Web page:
Water consumption is critical aspect of winter feeding, so plan on heating your water supply. Horses will not drink enough cold water to prevent dehydration and impaction colic, so maintain water at 50ºF. Now is the time to get heated water buckets or an automatic temperature-controlled watering system. To encourage your horse to drink enough water, always provide access to salt.
Keeping up the senior horse
If you have an older horse, keep in mind that his joints need extra protection during the cold months. A good joint supplement is advisable to include in winter feeding routines, along with vitamin C for collagen production, since the older a horse gets, the less vitamin C he produces on his own. If he’s a hard keeper, be sure he is not competing with younger, more aggressive horses for his hay. Feed a quality senior feed, along with added flaxseed meal (use a commercial product such as Nutra Flax by Horsetech, since it is stabilized and has added calcium to adjust the calcium:phosphorus ratio). A vitamin/mineral supplement with added alfalfa for protein (unless his kidneys are compromised) is important to maintain his immune system. Additional fat from rice bran oil can be included as well. Avoid corn and soybean oils because they are high in omega 6 fatty acids, which promote inflammation.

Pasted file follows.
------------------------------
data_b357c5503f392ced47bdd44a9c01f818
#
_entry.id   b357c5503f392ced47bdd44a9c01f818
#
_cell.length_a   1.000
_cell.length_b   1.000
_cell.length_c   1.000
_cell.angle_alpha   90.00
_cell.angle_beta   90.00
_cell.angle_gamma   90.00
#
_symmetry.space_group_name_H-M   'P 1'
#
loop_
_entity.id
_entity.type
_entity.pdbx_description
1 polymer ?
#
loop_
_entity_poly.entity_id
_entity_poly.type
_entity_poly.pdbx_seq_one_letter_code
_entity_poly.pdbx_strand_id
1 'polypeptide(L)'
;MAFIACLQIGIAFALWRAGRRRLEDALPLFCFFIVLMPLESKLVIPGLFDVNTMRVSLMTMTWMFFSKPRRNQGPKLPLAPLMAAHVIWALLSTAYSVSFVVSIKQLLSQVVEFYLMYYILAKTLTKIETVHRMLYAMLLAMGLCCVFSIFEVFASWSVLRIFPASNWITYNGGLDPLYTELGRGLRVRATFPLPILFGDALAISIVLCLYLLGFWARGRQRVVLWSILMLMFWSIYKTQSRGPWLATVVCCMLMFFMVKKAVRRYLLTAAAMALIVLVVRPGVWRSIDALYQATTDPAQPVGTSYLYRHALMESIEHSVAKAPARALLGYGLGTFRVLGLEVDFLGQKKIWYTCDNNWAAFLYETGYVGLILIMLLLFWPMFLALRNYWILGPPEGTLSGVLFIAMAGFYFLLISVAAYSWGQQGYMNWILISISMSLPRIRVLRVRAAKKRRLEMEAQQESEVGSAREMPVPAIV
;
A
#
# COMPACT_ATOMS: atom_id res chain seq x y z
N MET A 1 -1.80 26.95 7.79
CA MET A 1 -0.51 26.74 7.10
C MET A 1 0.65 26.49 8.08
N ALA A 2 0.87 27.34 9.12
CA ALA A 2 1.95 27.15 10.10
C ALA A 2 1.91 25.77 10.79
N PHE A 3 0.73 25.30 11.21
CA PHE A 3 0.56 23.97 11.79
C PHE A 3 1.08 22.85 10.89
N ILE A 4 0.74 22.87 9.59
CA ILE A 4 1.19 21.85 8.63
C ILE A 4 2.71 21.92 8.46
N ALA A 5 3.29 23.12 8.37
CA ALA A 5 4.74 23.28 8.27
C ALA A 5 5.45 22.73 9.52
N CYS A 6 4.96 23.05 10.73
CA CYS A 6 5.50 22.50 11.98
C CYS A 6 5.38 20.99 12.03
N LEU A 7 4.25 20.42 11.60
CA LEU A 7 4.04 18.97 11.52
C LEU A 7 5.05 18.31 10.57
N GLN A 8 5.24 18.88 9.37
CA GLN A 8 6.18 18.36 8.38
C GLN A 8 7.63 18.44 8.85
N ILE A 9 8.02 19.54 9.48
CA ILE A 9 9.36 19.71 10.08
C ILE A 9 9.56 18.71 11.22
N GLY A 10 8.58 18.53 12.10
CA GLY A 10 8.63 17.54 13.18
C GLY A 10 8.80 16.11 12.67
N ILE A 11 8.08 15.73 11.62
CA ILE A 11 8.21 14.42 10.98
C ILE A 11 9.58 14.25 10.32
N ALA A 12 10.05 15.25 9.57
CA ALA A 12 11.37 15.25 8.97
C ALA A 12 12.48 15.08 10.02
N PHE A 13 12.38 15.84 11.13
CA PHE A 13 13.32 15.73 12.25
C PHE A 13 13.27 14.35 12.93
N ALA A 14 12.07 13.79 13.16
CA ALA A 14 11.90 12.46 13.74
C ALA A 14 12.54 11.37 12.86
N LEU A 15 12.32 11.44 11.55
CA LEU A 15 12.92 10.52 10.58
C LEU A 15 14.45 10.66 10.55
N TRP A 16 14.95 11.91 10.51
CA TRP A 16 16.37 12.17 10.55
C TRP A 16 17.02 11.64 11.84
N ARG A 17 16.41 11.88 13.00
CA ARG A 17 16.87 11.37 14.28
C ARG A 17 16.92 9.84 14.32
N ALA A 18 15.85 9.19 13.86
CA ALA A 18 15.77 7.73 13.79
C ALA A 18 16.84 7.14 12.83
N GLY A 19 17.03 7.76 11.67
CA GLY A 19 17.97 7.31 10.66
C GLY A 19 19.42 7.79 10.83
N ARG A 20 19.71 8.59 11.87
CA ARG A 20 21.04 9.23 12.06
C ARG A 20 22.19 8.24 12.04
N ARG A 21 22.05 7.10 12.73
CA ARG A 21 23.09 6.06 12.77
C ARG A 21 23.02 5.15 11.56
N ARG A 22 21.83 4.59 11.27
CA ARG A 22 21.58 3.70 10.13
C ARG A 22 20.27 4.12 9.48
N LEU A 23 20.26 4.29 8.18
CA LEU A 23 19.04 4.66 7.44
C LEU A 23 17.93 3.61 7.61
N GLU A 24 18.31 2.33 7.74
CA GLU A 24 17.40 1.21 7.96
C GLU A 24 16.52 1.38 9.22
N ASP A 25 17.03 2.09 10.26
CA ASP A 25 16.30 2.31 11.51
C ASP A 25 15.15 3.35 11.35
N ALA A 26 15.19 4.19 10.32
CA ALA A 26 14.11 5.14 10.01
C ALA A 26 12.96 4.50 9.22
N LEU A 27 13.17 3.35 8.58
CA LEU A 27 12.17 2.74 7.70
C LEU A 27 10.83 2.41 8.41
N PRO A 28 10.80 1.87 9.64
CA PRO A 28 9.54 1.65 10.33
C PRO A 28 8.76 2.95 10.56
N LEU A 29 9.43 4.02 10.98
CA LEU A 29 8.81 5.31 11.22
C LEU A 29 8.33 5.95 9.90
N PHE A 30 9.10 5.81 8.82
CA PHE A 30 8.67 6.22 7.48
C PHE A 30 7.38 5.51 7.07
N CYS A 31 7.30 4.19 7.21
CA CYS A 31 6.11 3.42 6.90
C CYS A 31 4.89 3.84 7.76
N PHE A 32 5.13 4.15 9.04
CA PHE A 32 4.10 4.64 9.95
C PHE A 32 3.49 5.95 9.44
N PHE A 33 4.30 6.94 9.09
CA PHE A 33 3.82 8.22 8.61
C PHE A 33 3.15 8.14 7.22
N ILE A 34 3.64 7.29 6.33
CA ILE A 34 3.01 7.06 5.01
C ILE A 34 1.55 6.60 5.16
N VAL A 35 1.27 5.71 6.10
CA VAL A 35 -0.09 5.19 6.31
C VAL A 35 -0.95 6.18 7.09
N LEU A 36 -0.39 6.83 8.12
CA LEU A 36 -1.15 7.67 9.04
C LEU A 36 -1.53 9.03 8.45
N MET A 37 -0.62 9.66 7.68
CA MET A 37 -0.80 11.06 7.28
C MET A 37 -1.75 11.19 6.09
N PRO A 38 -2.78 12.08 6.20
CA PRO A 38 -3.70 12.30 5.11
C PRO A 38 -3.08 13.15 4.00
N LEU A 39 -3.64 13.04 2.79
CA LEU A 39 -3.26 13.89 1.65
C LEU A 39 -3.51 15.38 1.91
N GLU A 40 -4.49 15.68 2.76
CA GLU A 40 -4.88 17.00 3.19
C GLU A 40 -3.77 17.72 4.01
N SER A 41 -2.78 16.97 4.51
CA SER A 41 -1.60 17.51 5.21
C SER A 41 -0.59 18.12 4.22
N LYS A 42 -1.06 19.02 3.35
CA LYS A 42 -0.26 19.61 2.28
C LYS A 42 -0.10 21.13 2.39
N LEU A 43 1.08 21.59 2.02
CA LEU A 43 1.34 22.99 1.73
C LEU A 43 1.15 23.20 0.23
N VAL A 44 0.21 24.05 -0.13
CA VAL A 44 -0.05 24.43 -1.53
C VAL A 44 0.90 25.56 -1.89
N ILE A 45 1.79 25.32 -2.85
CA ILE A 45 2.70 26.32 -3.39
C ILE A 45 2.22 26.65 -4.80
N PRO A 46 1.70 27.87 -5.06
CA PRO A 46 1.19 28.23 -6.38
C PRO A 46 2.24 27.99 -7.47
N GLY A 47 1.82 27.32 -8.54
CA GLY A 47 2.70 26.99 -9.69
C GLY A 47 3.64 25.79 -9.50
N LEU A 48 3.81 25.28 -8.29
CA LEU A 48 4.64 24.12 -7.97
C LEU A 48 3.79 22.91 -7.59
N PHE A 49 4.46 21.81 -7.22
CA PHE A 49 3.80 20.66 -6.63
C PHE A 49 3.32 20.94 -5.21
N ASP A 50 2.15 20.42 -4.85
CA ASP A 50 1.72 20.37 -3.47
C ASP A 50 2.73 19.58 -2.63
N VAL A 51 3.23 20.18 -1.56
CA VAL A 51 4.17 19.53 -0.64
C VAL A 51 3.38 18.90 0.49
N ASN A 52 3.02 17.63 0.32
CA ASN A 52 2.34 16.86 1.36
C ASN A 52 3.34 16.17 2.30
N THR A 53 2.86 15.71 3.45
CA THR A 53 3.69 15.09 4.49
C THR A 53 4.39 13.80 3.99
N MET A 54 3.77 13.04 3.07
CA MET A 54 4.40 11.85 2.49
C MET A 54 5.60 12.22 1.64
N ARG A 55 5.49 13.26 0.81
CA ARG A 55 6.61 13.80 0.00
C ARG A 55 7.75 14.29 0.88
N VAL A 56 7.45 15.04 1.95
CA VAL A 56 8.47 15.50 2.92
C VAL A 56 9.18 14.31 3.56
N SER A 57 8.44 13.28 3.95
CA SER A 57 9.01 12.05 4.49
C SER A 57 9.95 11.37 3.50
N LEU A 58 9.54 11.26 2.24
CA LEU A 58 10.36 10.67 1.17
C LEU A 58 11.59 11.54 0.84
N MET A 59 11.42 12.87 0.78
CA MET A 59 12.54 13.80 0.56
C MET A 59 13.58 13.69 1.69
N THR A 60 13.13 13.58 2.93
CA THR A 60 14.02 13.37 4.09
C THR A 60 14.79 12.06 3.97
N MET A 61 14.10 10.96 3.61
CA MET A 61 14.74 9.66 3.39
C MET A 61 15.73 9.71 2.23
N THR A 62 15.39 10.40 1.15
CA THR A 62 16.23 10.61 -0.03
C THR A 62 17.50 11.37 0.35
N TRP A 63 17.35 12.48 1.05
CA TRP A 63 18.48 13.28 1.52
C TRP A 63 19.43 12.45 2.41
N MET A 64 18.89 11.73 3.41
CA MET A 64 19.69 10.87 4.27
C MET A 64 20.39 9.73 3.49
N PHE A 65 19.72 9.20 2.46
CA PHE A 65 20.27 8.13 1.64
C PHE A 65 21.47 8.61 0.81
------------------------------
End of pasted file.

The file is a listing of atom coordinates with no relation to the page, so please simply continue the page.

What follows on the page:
As horses age, they are more inclined to develop dysfunction of the pituitary gland (commonly referred to as equine Cushing’s – see page 47 for more on this condition). The main symptoms are a long curly hair coat, increased urination and thirst, reduced muscle mass, increased susceptibility to infections, and tendency toward laminitis. Avoid starchy feeds and do not feed sugar or sugary treats such as apples or carrots.
Winter feeding doesn’t have to be daunting! Let your horse enjoy the winter by keeping his weight healthy through plenty of good quality grass and alfalfa hay. Add more calories if he needs them, a supplement to fill in the nutrient gaps, salt, and fresh, temperature controlled water. Do all this and you’ll have a horse whose good health will long outlast the cold months!
Dr. Juliet M. Getty earned her Master of Science degree in Animal Nutrition at the University of Florida. She completed her doctoral coursework in Animal Nutrition at the University of Georgia, and continued her studies at the University of North Texas, where she earned her Ph.D.
Winner of several teaching awards, Dr. Getty has taught comparative nutrition studies at the University of North Texas for 20 years. At the same time, she has been working in the field, consulting privately with horse owners to customize feeding plans that address a variety of health conditions. Recently retired from academia, she now resides in Colorado, where she devotes herself full-time to equine nutrition. Through her consulting company Getty Equine Nutrition, www.GettyEquineNutrition.com, Dr. Getty provides consultations locally, nationally and internationally. Watch for her new book, to be released in January.